By Bob Nightengale |
We don’t want to go there, please not again.
We don’t want to believe it’s more than the balls that are juiced in Major League Baseball.
Come on, the dizzying number of home runs being hit this season isn’t just because of the baseball or launch angles and other analytics, right?
MLB is on pace for 6,657, nearly 1,100 more than a year ago, and 600 more than the record of 6,105 in 2017. Teams are averaging a 2.74 homers a game, with 16 teams on pace to break franchise records. The Minnesota Twins hit more home runs in the first half than any team in history, eclipsing their total from all of last season. They’re on pace to hit 307 homers – 82 more than their franchise record.
Everybody in MLB has accepted that the baseball is juiced, or as Commissioner Rob Manfred has said, there is less drag on the ball causing it to go farther.
This is the narrative everyone wants to believe.
But what if there is more to it? What if it’s as though we’ve gone back to the 1990s, and we’re being naive?
What if doping is back in a big way?
After all, it was only six years ago when MLB and its stringent drug-testing program was rocked with the revelation that Biogenesis, a South Florida laboratory, was distributing performance-enhancing drugs to players. Thirteen of them were suspended, including Alex Rodriguez and Ryan Braun, but not one failed a drug test.
Given that recent history, and the so-called steroid era that preceded it, which resulted in the game’s hallowed home run records falling, it’s impossible to be certain that players are no longer taking performance-enhancing drugs.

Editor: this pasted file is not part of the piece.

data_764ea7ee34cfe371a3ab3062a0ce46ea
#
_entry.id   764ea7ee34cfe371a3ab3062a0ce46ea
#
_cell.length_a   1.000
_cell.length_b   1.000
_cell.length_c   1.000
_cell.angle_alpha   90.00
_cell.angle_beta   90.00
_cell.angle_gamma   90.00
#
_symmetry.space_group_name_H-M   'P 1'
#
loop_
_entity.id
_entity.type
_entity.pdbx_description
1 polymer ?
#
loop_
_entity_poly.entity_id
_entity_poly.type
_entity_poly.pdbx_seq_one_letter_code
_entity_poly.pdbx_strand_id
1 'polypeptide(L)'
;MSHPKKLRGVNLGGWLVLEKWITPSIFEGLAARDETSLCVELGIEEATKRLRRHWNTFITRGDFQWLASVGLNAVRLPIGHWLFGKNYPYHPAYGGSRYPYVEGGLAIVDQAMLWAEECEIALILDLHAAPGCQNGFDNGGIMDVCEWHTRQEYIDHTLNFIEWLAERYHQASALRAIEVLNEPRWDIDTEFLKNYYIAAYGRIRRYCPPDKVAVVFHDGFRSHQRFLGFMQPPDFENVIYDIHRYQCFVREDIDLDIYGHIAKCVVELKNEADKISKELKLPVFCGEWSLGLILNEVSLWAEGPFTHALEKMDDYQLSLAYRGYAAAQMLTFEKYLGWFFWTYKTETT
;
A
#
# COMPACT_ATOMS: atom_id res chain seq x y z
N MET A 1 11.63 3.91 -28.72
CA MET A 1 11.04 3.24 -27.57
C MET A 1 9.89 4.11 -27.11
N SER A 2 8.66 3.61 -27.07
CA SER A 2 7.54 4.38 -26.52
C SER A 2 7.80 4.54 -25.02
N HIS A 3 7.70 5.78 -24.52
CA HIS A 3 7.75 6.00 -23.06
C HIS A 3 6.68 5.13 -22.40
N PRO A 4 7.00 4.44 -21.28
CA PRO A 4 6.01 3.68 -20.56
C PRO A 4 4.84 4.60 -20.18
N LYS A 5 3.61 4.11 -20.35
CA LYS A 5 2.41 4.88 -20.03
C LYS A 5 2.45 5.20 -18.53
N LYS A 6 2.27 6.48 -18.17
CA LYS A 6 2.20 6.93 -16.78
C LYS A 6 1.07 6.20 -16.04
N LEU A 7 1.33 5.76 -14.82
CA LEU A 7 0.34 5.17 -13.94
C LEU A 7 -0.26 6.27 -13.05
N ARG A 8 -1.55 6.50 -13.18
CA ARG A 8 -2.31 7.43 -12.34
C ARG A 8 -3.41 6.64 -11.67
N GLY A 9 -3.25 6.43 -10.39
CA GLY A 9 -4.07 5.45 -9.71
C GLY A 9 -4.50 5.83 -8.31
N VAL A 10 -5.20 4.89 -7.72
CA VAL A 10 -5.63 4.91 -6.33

“You can’t help but wonder,” said Colorado Rockies manager Bud Black. “You don’t want to, but I think we all have our suspicion.”
From BALCO to Biogenesis:
Before Biogenesis, there was BALCO, or the Bay Area Laboratory Co-Operative.
Among the players implicated more than 15 years ago were Barry Bonds and Jason Giambi. Victor Conte was the founder and president and spent four months in federal prison for conspiracy to distribute steroids and money laundering. He is convinced players are beating the system by using testosterone.
“There are guys using these drugs, really as many or more than ever before,’’ Conte told USA TODAY Sports. “The difference is these guys not only understand how and when to take it, but what dosage and delivery level, and not test positive. Hey, good news travels fast, right?
“Guys can’t take the large dosages they used to, but they’ve figured out how to circumvent the system rather easily, and are flying under the radar. That’s why you have so many guys (on pace for) 40 homers, but nobody is hitting 80.’’
MLB and the Major League Baseball Players Association point to the league’s drug testing policy, which barely existed 20 years ago and is now among the most comprehensive in sports.
“We have the most stringent, sophisticated program in the world,’’ said MLB deputy commissioner Dan Halem, “and more than ever, it’s very hard to beat the system. We’re confident that home-run rate relates to two things: players trying to hit home runs with the launch angle and analytics helping them, and that the ball is carrying better than it has last year, more similar to two years ago.
“We’re pretty confident the increase of home runs does not involve PEDs.”
The players union, which agreed to enhance the testing program after the Biogenesis scandal, also points to juiced baseballs.
“I don’t know any professional sport where guys are tested more than ours,’’ union executive director Tony Clark said. “It puts us in position if there are things going on that light would be shown at some point of time.
“What appears to be common knowledge now – that there have been changes to the baseball – should be the focus more than the other.”
But therein lies the problem for baseball. Since the sport, as well as many in the news media and fans, turned a blind eye to doping in the 1990s, today’s leaders can’t simply shrug off suggestions that players are juicing again.
And there is talk in clubhouses that some of these home-run outbursts are less than genuine. Some players are rocketing past their career high in home runs. Some who struggled to hit the ball to the warning track are now launching balls 450 feet the opposite field.